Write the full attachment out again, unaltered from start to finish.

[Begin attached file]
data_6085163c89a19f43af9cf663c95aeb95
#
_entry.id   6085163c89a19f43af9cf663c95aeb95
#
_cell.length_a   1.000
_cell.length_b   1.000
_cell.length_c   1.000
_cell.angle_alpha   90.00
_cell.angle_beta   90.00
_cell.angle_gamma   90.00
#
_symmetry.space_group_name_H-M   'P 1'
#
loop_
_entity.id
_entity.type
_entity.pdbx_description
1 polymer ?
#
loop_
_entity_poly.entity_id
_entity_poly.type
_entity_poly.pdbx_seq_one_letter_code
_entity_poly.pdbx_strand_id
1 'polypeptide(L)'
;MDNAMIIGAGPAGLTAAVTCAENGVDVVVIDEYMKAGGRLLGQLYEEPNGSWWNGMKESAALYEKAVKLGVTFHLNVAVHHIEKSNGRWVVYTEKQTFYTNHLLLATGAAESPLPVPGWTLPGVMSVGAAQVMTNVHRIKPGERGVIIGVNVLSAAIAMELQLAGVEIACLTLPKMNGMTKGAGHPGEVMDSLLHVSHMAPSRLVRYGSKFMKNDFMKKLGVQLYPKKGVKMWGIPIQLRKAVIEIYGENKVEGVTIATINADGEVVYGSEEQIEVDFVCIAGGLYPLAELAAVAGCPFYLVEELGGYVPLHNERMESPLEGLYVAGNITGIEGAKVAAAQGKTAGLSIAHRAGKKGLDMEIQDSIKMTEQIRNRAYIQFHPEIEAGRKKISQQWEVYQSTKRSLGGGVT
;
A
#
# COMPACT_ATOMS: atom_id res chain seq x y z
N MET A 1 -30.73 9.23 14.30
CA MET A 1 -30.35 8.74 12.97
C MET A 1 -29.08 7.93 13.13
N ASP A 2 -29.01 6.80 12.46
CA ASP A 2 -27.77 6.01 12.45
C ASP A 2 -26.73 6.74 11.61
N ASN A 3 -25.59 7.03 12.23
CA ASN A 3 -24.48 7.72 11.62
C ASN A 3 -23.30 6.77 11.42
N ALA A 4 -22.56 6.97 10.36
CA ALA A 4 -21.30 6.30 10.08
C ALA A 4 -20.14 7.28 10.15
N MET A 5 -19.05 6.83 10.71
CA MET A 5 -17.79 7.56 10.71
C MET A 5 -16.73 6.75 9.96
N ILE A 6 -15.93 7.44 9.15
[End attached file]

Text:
data_6085163c89a19f43af9cf663c95aeb95
#
_entry.id   6085163c89a19f43af9cf663c95aeb95
#
_cell.length_a   1.000
_cell.length_b   1.000
_cell.length_c   1.000
_cell.angle_alpha   90.00
_cell.angle_beta   90.00
_cell.angle_gamma   90.00
#
_symmetry.space_group_name_H-M   'P 1'
#
loop_
_entity.id
_entity.type
_entity.pdbx_description
1 polymer ?
#
loop_
_entity_poly.entity_id
_entity_poly.type
_entity_poly.pdbx_seq_one_letter_code
_entity_poly.pdbx_strand_id
1 'polypeptide(L)'
;MDNAMIIGAGPAGLTAAVTCAENGVDVVVIDEYMKAGGRLLGQLYEEPNGSWWNGMKESAALYEKAVKLGVTFHLNVAVHHIEKSNGRWVVYTEKQTFYTNHLLLATGAAESPLPVPGWTLPGVMSVGAAQVMTNVHRIKPGERGVIIGVNVLSAAIAMELQLAGVEIACLTLPKMNGMTKGAGHPGEVMDSLLHVSHMAPSRLVRYGSKFMKNDFMKKLGVQLYPKKGVKMWGIPIQLRKAVIEIYGENKVEGVTIATINADGEVVYGSEEQIEVDFVCIAGGLYPLAELAAVAGCPFYLVEELGGYVPLHNERMESPLEGLYVAGNITGIEGAKVAAAQGKTAGLSIAHRAGKKGLDMEIQDSIKMTEQIRNRAYIQFHPEIEAGRKKISQQWEVYQSTKRSLGGGVT
;
A
#
# COMPACT_ATOMS: atom_id res chain seq x y z
N MET A 1 -30.73 9.23 14.30
CA MET A 1 -30.35 8.74 12.97
C MET A 1 -29.08 7.93 13.13
N ASP A 2 -29.01 6.80 12.46
CA ASP A 2 -27.77 6.01 12.45
C ASP A 2 -26.73 6.74 11.61
N ASN A 3 -25.59 7.03 12.23
CA ASN A 3 -24.48 7.72 11.62
C ASN A 3 -23.30 6.77 11.42
N ALA A 4 -22.56 6.97 10.36
CA ALA A 4 -21.30 6.30 10.08
C ALA A 4 -20.14 7.28 10.15
N MET A 5 -19.05 6.83 10.71
CA MET A 5 -17.79 7.56 10.71
C MET A 5 -16.73 6.75 9.96
N ILE A 6 -15.93 7.44 9.15